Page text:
Another crusade of Mr. Gates is to cut defense spending. If I recall correctly, each service is to reduce spending by $2 billion for the fy12 budgets. 100 billion by 2015, I think. How I believe this will affect the AF is that those positions done by Airmen that are doe by minimum wage workers in other services (i.e. passing out towels, checking IDs in the gym) will go away. AF leadership will do what needs to be done, if for no other reason, to protect their own necks.


Quote:
Originally Posted by TheJagMan View Post
I don't accept there is a need...Are you happy with the way it is? I would change so much about the military but fully understand it will never happen...At my base's dining facility, there are current jobs openings to work food service, part time at $7.50ish an hour. They work along aside airman making fives times that amount. Some buildings I go to, there are airmen mopping the floors, mowing the grass and taking out the trash and building next door is paying a contractor $13/hr to do all that. I'm getting off topic...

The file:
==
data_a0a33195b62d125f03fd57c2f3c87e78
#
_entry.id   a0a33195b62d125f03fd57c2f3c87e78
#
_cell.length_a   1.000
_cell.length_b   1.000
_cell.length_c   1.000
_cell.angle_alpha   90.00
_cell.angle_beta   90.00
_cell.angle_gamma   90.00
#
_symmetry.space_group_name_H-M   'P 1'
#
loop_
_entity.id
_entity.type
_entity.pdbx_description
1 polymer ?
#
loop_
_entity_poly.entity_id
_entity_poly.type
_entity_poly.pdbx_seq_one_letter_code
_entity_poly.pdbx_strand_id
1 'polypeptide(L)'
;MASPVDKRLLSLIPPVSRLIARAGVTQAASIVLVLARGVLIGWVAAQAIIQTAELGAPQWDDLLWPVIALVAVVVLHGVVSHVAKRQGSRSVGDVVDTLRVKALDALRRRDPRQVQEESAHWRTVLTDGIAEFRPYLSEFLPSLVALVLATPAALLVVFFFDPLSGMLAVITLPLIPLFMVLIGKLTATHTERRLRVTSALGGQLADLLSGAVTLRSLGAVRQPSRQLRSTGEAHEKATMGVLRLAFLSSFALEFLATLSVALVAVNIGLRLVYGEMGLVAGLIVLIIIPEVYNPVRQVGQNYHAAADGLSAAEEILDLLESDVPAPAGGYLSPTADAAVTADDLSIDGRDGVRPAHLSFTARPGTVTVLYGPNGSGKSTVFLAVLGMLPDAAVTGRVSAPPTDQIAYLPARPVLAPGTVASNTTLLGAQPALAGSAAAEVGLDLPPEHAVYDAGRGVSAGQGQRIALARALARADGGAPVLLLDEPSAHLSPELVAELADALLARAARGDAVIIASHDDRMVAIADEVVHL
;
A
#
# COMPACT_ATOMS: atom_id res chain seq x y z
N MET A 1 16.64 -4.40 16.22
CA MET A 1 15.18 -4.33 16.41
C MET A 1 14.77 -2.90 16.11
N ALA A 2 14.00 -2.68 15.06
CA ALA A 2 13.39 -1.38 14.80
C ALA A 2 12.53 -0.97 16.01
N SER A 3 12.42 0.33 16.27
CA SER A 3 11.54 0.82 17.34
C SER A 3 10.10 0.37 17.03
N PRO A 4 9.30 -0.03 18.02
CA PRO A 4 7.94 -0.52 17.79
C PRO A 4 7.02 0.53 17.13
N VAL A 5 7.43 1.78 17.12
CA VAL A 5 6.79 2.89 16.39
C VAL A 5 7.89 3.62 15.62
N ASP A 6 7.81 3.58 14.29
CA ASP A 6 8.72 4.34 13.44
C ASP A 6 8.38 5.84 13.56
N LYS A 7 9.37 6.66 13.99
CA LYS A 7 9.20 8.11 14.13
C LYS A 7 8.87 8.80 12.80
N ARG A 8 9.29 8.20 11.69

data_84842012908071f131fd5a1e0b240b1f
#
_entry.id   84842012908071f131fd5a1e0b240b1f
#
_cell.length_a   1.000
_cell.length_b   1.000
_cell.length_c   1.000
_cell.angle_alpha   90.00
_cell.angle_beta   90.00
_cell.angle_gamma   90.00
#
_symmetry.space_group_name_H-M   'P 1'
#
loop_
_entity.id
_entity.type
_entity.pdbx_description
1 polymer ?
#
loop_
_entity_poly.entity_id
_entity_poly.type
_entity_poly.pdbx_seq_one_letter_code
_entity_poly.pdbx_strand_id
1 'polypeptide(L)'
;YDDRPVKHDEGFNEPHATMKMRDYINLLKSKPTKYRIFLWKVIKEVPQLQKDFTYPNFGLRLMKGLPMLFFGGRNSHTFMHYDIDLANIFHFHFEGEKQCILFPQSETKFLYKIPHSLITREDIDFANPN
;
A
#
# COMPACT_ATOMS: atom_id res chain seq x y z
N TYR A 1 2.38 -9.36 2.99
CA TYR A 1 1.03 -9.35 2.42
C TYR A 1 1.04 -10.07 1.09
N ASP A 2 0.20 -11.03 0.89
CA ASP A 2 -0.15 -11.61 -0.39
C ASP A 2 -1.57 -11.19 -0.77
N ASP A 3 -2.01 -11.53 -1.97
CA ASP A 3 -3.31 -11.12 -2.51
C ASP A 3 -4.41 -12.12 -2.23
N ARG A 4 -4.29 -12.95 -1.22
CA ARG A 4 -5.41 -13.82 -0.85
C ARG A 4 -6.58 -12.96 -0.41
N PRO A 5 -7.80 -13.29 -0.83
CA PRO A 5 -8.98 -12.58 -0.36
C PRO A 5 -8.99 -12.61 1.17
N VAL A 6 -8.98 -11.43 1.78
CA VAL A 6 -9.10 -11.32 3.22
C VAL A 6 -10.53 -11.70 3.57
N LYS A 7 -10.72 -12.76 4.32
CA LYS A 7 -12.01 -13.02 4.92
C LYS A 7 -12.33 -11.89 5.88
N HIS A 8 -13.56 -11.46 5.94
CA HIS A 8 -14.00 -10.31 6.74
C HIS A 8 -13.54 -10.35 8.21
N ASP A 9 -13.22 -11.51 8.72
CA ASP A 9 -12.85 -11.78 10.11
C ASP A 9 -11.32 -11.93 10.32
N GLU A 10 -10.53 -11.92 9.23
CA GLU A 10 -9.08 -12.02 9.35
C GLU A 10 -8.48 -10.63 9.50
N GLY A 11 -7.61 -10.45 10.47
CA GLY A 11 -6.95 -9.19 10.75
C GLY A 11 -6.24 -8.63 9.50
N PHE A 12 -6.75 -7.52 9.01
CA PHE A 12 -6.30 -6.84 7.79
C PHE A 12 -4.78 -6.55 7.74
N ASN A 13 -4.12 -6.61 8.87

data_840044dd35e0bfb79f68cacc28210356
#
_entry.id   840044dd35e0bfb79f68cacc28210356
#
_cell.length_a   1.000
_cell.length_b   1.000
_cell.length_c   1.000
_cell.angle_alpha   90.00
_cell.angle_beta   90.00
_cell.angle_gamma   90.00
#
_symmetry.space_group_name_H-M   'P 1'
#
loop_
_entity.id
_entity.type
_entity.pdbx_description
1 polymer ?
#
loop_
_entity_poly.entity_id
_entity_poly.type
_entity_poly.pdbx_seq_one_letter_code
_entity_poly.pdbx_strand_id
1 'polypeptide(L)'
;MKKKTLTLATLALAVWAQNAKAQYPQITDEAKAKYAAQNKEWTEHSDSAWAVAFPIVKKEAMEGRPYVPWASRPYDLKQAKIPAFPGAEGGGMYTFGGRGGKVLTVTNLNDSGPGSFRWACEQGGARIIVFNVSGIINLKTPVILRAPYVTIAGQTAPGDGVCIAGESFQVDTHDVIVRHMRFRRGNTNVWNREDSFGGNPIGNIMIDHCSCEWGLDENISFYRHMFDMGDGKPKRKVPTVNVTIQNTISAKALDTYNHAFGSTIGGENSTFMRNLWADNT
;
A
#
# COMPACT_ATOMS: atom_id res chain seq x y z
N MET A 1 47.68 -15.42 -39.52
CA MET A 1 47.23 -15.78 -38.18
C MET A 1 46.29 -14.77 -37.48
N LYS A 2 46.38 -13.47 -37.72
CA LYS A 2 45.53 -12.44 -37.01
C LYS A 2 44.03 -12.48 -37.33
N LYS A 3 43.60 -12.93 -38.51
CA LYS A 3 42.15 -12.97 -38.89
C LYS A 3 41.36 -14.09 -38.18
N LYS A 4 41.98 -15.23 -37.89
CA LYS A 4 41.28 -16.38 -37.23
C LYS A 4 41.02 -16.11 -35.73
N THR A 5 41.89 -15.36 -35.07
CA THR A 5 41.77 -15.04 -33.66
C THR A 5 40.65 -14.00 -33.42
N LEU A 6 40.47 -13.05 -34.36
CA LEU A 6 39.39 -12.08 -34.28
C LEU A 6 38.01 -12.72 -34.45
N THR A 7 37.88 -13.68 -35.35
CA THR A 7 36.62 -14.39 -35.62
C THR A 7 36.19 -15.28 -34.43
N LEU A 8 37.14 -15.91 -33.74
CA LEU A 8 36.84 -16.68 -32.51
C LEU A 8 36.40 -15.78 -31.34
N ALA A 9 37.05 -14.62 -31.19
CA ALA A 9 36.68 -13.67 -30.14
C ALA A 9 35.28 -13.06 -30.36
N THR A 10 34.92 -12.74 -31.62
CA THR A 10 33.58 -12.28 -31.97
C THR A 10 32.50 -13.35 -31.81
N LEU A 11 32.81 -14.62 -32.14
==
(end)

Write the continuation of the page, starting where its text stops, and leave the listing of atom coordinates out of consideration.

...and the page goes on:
Remember, it's two strikes and you're out. Can I ask how you've come to 1-2%? The Air Force expected 33% and reports 20% failure rate...I personally know two people on permanent waivers. One had cancer another has back problems from a car accident. It's a separate debate if they should be issued waivers at all with the majority believe "no" however they exist and I predict will increase. Once someone hears a Dr. who grants someone a waiver, everyone with a similar condition transfers over to the Dr. in hopes of getting a waiver.
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Old 08-15-2010, 09:18 AM
 
Location: Earth
4,227 posts, read 20,285,035 times
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Coolhand I must admit you pretty much layed it out on the table there.

So far the biggest failure on the new PT test so I have been told, is the push ups. Apparently some people do not know how low they must go to "break the 90".

All too often I watch people do push ups, they don't keep their back straight, they don't get their upper arms to at least a 90 degrees. Not sure why - lack of strength? Or they just don't know/don't see themselves.